3.68 million cases
1.21 million people recovered
The US tops the table with 72,000 deaths and 30 million Americans have filed for unemployment. I don’t know about you but I found myself sitting at home reading the news and having panic attacks. Combine those with broken sleep patterns and the feeling that every time you coughed or sneezed, you had IT.
What I realized is that there is a silver lining to this dark, viral cloud and many ways to remain positive.
When I say gone, it obviously depends where you live. If you’re out in the woods in Alabama, you might not have a car pass you for an hour. But when you see Los Angeles and Times Square in New York empty for long periods, you realize that something profound has happened.
I hate traffic. I mean I have the worst allergy to it. I avoid it as much as I can and work from home for the majority of the week for that reason (I live in San Diego, California so although it pales in comparison to the traffic in Los Angeles, it still feels insanely congested to me).
So coronavirus has presented us with this unique moment in time. We are in self-isolation or in a state quarantine period. We don’t want to risk getting into a car crash to then have to go into hospital to then risk contracting coronavirus.
So suddenly you see people walking and cycling more. I love that Oakland saw this opportunity to open 74 miles of streets to walkers and cyclists. For now, cars are gone. That means less traffic accidents, less stress, less congestion and no more painful commuting. Is that such a bad thing?
With the reduced traffic on the road, there is less demand for gas. And with this dwindling demand comes lower gas prices. I used to live in Austin, Texas and the prices there were so low compared to California. Well looking at the gas station boards, I feel like I’m back in Austin! We are hitting all time low prices at around $2.30 per gallon.
Electric cars haven’t quite broken through into the mainstream in the US. As a result, we still have gas guzzling, carbon dioxide spewing machines giving us smog, breathing problems and a nice black layer of soot on our houses. But not now. Cars are off the roads. In addition to this, most planes have been grounded.
Mother Nature has been given a reprieve.
But with tools like Zoom that allowed teams to do meetings online and collaborative workspaces like Slack that allowed them to work together, teams could connect from anywhere in the world.
High speed broadband and low cost laptops like Chromebooks allows anyone to become a digital nomad!
In a world that was obsessed with reality TV, celebrities and superficial nonsense, it is refreshing to see doctors, nurses and healthcare workers getting all the accolades.
With trending hashtags emerging like #ClapForOurCarers ,#ClapForTheNHS (UK) and #HealthcareHeroes , the front line workers in hospitals are getting all the attention for putting their lives on the line to save the lives of other people.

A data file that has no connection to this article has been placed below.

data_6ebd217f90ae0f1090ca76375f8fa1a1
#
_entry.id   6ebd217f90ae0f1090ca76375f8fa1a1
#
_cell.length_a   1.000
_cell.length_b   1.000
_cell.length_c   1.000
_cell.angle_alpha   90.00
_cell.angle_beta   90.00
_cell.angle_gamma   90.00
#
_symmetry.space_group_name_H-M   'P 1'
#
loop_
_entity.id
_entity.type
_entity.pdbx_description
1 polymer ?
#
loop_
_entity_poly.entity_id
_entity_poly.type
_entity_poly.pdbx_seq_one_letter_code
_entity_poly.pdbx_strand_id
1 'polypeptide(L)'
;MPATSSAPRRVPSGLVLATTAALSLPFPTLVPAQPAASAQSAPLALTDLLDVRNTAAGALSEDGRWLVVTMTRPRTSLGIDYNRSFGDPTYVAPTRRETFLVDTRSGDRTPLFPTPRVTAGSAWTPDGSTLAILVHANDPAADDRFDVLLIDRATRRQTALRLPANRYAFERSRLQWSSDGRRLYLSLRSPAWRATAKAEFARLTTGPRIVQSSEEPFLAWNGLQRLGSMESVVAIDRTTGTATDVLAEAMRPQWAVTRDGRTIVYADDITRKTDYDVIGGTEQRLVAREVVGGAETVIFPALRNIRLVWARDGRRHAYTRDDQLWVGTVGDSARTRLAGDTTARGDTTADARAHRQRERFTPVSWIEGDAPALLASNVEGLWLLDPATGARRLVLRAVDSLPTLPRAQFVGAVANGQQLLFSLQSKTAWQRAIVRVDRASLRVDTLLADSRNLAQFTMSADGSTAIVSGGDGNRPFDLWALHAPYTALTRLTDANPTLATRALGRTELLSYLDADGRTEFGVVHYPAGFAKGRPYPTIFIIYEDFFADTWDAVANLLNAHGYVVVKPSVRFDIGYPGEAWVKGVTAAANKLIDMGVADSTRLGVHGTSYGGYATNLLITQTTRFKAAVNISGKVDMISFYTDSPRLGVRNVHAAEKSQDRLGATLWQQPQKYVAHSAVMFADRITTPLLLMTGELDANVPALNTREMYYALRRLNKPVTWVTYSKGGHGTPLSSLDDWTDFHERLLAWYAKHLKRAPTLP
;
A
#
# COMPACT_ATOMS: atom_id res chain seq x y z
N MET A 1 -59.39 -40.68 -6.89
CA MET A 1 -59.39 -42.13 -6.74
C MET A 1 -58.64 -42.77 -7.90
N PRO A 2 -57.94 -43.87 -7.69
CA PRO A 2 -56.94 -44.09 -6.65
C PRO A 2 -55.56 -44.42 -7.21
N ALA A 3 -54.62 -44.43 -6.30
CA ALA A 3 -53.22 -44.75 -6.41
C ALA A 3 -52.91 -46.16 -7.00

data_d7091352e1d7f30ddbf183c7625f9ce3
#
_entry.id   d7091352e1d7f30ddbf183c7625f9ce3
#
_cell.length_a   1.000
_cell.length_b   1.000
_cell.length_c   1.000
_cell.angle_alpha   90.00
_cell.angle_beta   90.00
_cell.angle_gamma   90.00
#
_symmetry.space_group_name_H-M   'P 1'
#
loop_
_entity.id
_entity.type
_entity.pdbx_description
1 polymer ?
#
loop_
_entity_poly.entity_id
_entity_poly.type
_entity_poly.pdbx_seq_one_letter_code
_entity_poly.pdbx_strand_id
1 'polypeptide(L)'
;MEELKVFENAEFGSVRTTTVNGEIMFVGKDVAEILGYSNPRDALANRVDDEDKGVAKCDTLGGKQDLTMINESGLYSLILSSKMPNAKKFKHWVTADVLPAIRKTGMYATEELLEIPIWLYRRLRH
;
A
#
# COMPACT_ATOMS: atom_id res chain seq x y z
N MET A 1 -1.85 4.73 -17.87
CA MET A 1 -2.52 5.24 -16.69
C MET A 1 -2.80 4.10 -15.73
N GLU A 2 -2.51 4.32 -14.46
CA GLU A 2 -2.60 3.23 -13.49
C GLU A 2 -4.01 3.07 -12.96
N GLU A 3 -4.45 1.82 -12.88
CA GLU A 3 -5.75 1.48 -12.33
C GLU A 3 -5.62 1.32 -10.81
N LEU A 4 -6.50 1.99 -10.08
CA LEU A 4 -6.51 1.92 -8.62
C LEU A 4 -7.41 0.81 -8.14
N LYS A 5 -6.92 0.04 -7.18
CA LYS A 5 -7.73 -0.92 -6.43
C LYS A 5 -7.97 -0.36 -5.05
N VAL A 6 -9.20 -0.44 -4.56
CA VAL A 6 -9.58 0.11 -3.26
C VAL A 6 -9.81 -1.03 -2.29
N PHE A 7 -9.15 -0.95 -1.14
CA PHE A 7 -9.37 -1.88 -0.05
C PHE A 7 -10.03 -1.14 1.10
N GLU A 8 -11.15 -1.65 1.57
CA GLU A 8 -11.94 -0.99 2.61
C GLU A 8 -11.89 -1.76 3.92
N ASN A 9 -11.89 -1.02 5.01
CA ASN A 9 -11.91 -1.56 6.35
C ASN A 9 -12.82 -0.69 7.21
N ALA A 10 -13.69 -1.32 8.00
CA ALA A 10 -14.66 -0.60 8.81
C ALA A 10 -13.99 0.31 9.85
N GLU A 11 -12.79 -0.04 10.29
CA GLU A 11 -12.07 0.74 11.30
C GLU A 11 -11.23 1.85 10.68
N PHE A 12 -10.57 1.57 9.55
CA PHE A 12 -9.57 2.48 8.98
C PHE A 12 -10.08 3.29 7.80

It’s also nice to see headlines that focus on people working hard for the cause rather than orange presidents with bad hair bragging about themselves.
OK, that’s a little OCD but at the same time we would rather be a little paranoid and safe than too relaxed and end up in the intensive care unit on a respirator.
Humans around the world have had to raise their game and hygiene levels. In addition to this, people are eating better and exercising regularly to keep their immune systems as strong as possible.
With less people outside, less cars on the road, no planes in the air and stores closed, the world is suddenly a quieter place. The chaos has subsided and been replaced by calm. Suddenly, we can think.
We can be present. We can meditate. We can learn.
At first there was the shock of having to babysit your children all day every day without any break. Home schooling was no longer a niche thing. Everyone was doing it.
Kids want to be with their parents in their formative years and parents miss their kids when they are at school. Coronavirus has presented this rare gift and we can now watch them learning and growing in real time.
It has forced parents to be creative by embracing online videos, building forts in the back yard or teaching them to paint. And their kids love every second of it!
As millions of people lost their jobs or were furloughed, they realized that if they had no income for a few months, they could not pay bills. So many companies have had to react and the domino effect is that people have extensions on their bill payments.
The elderly have been hit particularly hard by the coronavirus outbreak. Younger people know they cannot risk being too close to them in case they transfer the disease to them. So they have done their grocery shopping for them or driven them to the hospital if it is an emergency.
People overall are being charitable during this crisis and it is humbling to see some of the random acts of kindness throughout the world.
Fast food is a popular choice for Americans and much of the world. Being forced to stay in our homes longer due to quarantine measures means we have to be more creative with our food.
We also have to be more healthy than usual. With home cooked meals, we can choose every ingredient. We are sick less. If you are allergic to certain items, it is easy to control what is going into your body. Healthy body, healthy mind.
I personally feel much better eating more at home and this has made me more positive and productive.
If you live in America, you frequently get the sense of being on a treadmill with speed set to HIGH. Now the hectic schedules have been replaced by siestas, meditation, rest and relaxation.
Coronavirus has forced us to take a step back, evaluate where we are on our journey called life and emerge stronger on the other side.
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